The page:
by Victor Lopez
BIG SPRING--They're accused of violating The Texas Open Meetings Act, now their being taken to court.
With help from The Freedom of Information Foundation of Texas and The National Freedom of Information Coalition, some Big Spring residents are hoping to the get their message through to the city.
The Big Spring City Council is under fire for a meeting held on January 6th to discuss a petition for a tax rollback election. According to some, that meeting violated The Texas Open Meetings Act.
The law says, 72 hours notice must be given before a holding meeting, unless it's an emergency, which means there is "imminent danger to public health or safety" or there is a "reasonably unforeseeable situation."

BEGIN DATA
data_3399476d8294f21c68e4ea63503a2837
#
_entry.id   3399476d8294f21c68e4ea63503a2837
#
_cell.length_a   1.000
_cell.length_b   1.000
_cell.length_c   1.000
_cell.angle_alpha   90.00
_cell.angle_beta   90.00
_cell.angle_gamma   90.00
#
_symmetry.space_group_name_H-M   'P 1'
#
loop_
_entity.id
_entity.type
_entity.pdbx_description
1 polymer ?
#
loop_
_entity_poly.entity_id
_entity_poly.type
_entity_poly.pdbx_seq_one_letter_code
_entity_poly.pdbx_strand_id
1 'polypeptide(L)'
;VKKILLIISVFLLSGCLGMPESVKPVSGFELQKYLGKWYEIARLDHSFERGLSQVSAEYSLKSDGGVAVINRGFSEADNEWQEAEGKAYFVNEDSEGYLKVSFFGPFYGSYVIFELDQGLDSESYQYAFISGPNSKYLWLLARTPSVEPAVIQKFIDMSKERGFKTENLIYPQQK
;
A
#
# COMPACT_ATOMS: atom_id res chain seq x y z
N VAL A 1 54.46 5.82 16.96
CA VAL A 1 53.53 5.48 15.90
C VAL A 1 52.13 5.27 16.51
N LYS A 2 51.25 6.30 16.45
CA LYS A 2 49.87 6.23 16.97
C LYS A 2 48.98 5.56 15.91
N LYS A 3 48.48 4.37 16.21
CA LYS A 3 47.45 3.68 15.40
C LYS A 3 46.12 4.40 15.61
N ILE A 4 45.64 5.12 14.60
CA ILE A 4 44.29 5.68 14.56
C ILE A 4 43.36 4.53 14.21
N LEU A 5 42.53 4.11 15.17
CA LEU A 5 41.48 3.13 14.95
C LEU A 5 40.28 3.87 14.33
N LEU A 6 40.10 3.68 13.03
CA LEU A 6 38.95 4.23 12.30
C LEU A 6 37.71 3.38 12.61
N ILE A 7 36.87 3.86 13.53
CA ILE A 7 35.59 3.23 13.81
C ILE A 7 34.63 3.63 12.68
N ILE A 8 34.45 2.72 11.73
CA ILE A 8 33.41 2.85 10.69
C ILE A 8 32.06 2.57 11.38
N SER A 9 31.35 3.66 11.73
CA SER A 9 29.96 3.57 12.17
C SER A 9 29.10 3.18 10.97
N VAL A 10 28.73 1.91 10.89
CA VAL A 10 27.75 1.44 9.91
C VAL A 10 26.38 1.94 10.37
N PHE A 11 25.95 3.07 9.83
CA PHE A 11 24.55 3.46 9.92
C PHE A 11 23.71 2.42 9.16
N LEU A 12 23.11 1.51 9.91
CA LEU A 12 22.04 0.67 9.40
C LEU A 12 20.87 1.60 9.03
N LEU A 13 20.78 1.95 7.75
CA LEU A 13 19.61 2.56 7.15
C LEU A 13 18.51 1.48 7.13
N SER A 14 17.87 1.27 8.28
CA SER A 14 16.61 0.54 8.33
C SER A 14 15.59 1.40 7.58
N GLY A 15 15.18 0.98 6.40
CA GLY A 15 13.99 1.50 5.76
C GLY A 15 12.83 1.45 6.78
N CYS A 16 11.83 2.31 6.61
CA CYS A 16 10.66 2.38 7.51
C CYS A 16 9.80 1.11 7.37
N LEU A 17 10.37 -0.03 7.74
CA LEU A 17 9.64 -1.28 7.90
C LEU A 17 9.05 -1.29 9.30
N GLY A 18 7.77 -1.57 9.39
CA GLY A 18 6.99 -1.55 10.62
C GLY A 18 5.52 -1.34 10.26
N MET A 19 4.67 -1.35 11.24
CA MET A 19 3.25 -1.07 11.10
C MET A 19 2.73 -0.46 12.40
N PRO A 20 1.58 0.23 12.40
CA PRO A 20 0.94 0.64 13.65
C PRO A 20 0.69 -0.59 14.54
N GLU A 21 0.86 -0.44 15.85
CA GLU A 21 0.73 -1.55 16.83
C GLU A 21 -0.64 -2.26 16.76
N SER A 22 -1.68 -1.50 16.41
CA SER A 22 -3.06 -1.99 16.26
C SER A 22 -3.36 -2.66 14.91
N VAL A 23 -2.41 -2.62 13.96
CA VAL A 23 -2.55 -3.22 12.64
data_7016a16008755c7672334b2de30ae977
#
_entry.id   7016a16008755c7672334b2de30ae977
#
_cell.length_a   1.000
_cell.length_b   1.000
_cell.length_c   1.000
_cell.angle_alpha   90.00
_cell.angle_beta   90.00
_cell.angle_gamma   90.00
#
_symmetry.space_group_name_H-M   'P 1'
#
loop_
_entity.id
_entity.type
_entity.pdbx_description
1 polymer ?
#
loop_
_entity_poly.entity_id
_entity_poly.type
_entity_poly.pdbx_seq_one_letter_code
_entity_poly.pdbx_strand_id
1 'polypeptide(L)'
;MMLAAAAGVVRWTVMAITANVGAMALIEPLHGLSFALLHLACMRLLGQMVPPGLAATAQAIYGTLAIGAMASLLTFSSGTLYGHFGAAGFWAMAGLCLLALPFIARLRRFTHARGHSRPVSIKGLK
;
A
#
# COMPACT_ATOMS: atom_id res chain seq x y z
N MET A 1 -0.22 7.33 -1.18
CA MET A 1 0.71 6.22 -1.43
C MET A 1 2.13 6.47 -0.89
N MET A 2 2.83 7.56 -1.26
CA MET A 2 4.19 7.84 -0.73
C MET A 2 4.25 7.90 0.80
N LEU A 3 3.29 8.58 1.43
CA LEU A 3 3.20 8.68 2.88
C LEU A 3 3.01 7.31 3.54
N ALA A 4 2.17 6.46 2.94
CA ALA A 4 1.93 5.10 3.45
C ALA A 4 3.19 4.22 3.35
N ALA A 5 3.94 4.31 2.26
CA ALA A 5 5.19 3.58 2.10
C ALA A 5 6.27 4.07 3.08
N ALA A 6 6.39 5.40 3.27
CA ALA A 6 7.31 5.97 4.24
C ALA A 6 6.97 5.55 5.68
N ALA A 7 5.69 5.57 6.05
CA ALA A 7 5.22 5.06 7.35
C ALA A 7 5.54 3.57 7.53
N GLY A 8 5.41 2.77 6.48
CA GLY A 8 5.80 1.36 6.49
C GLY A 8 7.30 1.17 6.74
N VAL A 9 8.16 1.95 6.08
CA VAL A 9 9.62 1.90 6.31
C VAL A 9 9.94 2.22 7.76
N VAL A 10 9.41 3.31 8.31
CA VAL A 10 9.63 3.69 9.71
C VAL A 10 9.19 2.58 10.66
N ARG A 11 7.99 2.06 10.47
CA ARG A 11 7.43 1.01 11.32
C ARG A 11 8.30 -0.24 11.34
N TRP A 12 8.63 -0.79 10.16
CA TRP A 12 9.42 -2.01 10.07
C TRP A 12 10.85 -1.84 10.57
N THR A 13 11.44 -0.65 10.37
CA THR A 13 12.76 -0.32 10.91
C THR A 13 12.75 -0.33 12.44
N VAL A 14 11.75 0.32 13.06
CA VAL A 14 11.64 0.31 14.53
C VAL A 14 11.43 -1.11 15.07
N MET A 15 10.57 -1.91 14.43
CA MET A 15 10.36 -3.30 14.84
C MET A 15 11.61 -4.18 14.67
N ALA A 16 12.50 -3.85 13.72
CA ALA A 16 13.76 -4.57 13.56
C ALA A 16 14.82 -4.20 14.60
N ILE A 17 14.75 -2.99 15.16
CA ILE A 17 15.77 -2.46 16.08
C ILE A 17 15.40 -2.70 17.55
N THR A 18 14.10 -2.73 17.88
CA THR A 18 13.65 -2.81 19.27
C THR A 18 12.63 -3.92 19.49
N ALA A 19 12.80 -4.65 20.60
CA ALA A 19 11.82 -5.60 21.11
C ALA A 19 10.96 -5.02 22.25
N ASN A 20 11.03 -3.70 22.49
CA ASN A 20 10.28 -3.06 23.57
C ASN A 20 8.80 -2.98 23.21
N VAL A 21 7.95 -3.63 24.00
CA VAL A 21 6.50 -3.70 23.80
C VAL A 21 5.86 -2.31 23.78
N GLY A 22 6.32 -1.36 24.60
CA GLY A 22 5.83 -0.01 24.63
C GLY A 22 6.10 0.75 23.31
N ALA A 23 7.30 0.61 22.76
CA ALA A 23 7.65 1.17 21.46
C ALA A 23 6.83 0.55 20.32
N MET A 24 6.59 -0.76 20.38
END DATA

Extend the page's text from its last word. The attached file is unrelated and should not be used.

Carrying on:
The Freedom of Information Foundation says neither of those apply in this case, since the city council had the petition for 19 days.
While many still can't believe the city would break state law, the citizens of Big Spring are asking for things to be made right.
According to Keith Elkins, the Executive Director of The Freedom of Information Foundation of Texas, "We think that the citizens of Big Spring are entitled to restitution, in the form of allowing that election to go forward."
Shannon Thomason, a member of the Concerned Citizens Council of Big Spring-Howard County says, "It's happened, before with other issue, but it's unfortunate that we have to go these lengths to hold the city to the law."
After it was filed, the lawsuit was delivered to Howard County Sheriff Stan Parker, who then served it to Big spring Mayor, Russ McEwen, who was unavailable for comment.
No date has been set this issue to go to court.
The Concerned Citizens Council and The Freedom of Information Foundation of Texas are confident this will send a message to all city governments, that no one is above the law.